Food Scare

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Food-borne diseases like E. co//and salmonella have become more prevalent in the past few decades as food moves aroun the globe s with most countries which are signatories of organisations like Unicef and the World Health Organisation, SA's signed agreements to decrease the occurrence of these illnesses as they're recognised as a threat to global health generally. However, as Dr Karen Keddy, Chief Pathologist at the National Institute of Communicable Diseases (NICD) states, there may be strong intent to investigate and manage these illnesses at a local level, but there's neither sufficient funding nor enough scientists to conduct accurate research.

"The biggest problem is in a country approaching 50 million people, we simply don't have the resources. Secondly, within this population there's a mindset that food-borne diseases are seldom fatal. In most cases, you self-diagnose it as a tummy bug and rarely go to the doctor; therefore it doesn't get reported, so we don't really have accurate figures to track the incidents or the distribution of pathogens nationally," says Keddy. She adds that the estimated cost of food-borne diseases in the USA * for health-related issues is a staggering $152 billion (about Rl trillion), excluding industry losses.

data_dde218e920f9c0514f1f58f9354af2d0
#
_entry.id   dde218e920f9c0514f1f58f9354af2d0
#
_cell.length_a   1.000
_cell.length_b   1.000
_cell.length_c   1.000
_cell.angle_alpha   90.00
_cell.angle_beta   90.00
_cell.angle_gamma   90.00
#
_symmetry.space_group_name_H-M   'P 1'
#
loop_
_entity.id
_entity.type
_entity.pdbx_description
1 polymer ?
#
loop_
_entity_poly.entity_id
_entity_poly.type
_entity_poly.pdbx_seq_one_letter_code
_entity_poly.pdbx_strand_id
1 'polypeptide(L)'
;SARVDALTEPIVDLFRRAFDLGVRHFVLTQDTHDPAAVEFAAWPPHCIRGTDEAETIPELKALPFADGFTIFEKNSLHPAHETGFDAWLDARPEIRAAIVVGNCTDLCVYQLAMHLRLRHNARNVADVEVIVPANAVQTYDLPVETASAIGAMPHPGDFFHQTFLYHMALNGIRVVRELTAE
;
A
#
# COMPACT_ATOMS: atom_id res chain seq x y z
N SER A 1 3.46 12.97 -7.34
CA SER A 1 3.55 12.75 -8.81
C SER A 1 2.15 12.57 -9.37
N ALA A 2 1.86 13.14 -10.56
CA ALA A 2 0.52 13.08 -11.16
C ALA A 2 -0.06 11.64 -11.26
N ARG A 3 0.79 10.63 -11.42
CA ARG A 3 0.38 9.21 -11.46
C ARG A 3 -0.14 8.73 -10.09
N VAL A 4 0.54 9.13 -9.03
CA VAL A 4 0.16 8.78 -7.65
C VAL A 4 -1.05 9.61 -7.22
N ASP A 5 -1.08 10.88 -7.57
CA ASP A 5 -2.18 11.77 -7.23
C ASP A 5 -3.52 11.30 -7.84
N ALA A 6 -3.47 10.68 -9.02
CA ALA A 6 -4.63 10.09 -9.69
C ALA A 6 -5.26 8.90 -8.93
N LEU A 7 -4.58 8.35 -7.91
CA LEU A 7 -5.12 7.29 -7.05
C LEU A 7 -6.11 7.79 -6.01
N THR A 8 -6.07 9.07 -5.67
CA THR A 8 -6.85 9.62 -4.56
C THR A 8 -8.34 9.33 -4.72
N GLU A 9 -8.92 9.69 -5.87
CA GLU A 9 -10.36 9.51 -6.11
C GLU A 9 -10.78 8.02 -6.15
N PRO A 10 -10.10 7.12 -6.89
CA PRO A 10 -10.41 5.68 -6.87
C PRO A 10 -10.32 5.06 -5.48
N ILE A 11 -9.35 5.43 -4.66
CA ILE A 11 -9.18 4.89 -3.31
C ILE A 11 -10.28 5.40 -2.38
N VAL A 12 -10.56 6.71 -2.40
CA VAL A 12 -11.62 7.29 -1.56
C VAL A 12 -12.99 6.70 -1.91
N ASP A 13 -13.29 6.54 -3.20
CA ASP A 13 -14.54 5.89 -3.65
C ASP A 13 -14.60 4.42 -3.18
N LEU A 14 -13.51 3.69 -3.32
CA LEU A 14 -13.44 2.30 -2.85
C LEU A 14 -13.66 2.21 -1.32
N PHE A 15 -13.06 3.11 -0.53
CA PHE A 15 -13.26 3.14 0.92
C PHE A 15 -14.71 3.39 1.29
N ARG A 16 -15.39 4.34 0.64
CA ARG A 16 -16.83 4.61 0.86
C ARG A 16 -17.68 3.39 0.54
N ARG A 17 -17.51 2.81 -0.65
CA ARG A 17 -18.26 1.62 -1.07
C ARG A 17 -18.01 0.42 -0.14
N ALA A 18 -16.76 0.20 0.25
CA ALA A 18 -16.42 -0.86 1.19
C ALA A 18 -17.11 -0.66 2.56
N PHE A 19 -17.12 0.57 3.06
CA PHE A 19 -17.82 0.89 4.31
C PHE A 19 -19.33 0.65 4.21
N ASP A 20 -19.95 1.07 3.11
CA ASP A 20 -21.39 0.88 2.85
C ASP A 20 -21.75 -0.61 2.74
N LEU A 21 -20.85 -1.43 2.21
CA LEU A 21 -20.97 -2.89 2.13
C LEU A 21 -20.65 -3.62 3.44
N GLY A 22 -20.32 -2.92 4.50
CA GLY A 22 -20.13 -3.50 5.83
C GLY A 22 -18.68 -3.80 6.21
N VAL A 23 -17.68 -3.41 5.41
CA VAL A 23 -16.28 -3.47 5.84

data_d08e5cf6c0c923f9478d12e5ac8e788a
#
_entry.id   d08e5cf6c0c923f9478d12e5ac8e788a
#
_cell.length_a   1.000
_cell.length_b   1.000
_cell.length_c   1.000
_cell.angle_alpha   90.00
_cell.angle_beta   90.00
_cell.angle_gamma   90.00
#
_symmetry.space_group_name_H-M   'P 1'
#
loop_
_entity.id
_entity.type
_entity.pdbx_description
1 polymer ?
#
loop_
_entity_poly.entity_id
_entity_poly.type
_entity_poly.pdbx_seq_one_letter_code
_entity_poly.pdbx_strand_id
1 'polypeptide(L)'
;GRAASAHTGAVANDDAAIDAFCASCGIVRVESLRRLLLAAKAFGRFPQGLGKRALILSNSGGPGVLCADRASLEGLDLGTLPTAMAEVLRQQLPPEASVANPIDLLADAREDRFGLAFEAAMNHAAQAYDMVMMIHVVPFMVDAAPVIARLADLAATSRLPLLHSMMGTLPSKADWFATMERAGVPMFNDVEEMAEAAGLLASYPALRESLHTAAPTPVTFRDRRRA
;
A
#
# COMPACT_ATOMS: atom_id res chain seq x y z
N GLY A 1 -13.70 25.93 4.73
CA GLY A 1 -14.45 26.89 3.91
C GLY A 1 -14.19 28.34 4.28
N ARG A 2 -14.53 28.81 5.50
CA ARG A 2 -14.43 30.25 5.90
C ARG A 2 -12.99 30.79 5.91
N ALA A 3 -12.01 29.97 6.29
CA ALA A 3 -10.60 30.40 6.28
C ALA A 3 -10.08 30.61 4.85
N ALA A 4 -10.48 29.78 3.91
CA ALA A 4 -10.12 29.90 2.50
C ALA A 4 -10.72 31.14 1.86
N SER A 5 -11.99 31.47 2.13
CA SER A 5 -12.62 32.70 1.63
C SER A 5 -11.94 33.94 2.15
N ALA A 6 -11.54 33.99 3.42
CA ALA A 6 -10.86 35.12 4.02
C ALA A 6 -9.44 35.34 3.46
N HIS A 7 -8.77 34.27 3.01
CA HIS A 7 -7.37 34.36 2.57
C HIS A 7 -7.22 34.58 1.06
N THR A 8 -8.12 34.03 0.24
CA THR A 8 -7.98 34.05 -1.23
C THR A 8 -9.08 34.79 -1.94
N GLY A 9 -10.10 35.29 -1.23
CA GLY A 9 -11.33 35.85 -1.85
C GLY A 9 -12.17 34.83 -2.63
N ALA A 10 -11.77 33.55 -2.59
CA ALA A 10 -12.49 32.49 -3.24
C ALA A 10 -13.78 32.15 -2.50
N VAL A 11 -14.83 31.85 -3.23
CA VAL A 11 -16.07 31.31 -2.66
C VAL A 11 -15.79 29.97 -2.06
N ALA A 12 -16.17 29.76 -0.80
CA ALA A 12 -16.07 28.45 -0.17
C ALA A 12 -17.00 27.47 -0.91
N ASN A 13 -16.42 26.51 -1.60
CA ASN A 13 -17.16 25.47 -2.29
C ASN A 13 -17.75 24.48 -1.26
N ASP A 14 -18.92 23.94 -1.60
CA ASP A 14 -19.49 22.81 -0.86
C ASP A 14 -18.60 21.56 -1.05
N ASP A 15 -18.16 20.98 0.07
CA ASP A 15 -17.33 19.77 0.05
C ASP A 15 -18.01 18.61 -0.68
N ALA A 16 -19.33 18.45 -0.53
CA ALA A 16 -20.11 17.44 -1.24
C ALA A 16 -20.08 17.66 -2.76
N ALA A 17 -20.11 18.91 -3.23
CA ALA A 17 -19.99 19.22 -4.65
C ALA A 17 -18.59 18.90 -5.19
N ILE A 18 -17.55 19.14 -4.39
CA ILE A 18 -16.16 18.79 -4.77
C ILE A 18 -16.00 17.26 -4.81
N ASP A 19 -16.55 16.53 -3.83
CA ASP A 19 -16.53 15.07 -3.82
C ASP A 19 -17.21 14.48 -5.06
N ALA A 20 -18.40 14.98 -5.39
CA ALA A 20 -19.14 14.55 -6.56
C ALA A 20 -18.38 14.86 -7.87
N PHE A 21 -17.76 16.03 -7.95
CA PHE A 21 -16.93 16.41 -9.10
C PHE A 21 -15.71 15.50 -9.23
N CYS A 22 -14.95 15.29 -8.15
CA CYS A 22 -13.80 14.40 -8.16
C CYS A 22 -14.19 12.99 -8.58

The University of Stellenbosch is currently undertaking research on food safety in SA. Food biologist Prof Trevor Britz says while there are currently no accurate reporting mechanisms in place, figures maybe far higher than one realises. As an example, he did a small project in a local township over one month and found 75 000 cases of diarrhoea due to food- and water-borne diseases, when only three had been reported.

These numbers alone suggest the need for further research. While most food-borne diseases aren't fatal, an immuno-suppressed individual may still be at risk. For example, in a healthy person, salmonella (the most significant bacterium and the easiest to identify in a lab) is rarely fatal. "How- ever babies with immature immune systems, the elderly and persons with HIV/Aids are certainly at risk beyond diarrhoea and vomiting if they contract a food-borne disease," says Keddy. At consumer level, we need to be vigilant in the kitchen. "Certainly, at farm level, you need to know the chickens are salmonella-free and that there's no contamination during the abattoir process. But once it's in your kitchen, practise infection control procedures; wash hands, don't chop salads on the chicken board, etc. And if you're in any doubt as to what exactly that 'tummy bug' is, consult your doctor," advises Keddy